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Sklar, J. (2016). Sandor Ferenczi-Ernest Jones: Letters 1911-1933 Edited by Ferenc Erős, Judit Szekacs-Weisz and Ken Robinson Karnac, London, 2013; 246 pp; £ 23.99. Int. J. Psycho-Anal., 97(2):538-544.
(2016). International Journal of Psycho-Analysis, 97(2):538-544
Sandor Ferenczi-Ernest Jones: Letters 1911-1933 Edited by Ferenc Erős, Judit Szekacs-Weisz and Ken Robinson Karnac, London, 2013; 246 pp; £ 23.99
Review by: Jonathan Sklar
The years 1911 through to 1933, the time of this correspondence between these two members of the first generation inner circle, published here for the first time, are of historical importance for understanding the developing field of psychoanalysis.
The letters, often tersely written and mainly from Ferenczi, are added to by their comments to one another in the Rundbriefe, as much of Jones's correspondence is lost. Letters, to Freud and to others from the two of them, adds a deeper dimension discernible beneath the manifest crust of the correspondence. Much of what is disputed between them stands, not on theoretical-political positions but the clash of their underlying character.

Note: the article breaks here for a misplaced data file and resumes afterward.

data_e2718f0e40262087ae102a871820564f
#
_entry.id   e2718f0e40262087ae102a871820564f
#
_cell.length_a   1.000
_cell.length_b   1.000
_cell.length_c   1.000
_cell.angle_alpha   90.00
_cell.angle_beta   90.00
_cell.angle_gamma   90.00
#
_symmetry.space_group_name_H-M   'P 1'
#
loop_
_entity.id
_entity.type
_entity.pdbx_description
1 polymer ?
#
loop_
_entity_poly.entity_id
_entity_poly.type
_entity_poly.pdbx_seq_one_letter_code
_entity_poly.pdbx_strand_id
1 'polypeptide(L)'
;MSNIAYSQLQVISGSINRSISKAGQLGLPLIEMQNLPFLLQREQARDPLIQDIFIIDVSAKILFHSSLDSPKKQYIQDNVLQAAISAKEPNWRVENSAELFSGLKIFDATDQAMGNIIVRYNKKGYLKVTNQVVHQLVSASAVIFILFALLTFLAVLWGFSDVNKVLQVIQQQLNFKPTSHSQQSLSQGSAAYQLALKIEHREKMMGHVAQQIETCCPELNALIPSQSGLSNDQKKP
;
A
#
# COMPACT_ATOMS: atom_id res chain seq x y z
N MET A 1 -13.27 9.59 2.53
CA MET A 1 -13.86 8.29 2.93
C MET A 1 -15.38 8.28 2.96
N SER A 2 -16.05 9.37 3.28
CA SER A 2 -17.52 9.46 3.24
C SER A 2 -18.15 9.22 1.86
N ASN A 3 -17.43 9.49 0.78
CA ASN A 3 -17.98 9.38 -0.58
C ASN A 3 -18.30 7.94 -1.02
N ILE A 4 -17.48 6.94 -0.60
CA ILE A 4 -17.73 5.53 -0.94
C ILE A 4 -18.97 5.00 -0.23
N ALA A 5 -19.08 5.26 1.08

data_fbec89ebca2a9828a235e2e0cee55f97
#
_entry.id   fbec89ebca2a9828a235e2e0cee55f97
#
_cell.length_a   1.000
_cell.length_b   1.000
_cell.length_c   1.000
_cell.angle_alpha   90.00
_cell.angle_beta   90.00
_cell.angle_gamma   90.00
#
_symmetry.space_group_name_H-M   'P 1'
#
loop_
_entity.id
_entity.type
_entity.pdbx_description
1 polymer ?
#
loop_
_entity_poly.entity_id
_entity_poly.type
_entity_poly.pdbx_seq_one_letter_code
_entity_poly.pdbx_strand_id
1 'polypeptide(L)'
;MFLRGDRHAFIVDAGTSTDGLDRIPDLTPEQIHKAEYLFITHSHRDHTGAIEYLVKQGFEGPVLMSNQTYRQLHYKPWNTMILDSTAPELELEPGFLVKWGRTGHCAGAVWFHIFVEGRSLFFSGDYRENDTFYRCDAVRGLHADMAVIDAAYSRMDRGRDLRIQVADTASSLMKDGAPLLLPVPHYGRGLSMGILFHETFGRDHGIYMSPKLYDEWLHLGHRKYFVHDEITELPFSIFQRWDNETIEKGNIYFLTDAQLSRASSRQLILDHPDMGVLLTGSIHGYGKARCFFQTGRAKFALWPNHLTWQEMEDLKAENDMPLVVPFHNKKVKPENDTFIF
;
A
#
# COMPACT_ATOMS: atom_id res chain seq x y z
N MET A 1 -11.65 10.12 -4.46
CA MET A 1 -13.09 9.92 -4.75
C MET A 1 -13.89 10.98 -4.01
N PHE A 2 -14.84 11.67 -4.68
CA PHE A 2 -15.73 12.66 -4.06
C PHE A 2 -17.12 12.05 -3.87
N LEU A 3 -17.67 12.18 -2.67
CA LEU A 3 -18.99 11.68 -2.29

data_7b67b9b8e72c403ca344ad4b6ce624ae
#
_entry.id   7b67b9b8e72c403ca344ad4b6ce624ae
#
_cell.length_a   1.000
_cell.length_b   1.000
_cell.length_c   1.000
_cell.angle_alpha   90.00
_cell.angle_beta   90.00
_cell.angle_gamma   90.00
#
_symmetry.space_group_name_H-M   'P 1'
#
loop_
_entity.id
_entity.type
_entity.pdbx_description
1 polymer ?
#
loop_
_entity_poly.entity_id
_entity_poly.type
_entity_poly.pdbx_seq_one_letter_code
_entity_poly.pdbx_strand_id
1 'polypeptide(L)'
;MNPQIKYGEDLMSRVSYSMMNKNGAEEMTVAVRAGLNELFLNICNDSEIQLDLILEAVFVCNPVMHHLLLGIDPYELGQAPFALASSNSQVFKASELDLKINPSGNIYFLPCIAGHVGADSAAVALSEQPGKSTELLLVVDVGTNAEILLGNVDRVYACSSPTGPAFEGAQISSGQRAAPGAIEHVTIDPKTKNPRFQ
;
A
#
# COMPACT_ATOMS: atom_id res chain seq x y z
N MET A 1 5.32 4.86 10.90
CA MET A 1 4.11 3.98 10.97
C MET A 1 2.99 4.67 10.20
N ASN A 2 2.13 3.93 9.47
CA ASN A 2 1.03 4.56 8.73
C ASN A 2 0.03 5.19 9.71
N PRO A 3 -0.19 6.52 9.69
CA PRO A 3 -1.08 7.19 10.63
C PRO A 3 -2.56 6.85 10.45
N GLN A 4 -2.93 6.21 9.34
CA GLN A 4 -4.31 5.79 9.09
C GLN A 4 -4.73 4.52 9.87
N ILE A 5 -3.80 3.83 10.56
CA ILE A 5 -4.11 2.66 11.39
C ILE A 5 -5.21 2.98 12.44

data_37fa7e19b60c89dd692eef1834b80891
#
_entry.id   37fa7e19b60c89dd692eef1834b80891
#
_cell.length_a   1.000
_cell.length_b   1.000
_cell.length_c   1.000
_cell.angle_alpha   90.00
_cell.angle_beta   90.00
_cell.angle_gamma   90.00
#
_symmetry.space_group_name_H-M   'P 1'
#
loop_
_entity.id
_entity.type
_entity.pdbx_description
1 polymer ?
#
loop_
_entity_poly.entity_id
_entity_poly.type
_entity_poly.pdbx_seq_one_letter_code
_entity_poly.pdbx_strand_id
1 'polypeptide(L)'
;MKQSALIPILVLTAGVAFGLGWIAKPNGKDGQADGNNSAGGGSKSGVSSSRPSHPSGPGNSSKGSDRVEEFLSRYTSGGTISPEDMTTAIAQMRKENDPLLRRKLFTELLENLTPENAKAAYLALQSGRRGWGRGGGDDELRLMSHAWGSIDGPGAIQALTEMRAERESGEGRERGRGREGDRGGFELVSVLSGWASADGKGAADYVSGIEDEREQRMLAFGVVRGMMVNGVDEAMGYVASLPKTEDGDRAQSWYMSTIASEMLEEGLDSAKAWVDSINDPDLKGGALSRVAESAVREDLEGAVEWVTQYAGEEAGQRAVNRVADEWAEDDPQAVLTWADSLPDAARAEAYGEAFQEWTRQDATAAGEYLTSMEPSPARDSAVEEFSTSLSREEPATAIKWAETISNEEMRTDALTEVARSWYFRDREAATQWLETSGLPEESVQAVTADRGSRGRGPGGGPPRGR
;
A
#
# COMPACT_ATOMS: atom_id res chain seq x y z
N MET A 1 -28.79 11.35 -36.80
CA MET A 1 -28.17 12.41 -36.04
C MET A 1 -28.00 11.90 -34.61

Early comments on the external psychiatric attackers of psychoanalysis, such as Kraeplin, then move on to the more substantial internal schisms created by Stekel, Adler, Jung, and Maeder, and show Ferenczi and Jones shoulder to shoulder with Freud in the effort to protect and guard the analytic project in which they are more than willing to see themselves implicated. When criticized by Jones, Ferenczi replies on 14 November 1911, “Freud is likely to be right … that a personal complex has played a role for me”. Both our correspondents can thus be seen working as analysts although neither has yet availed themselves of a personal analysis. Rather, as of the time, they follow Freud's path of supposed self-analysis. Yet even when they embark on analysis, the problem of analysis and whether it has
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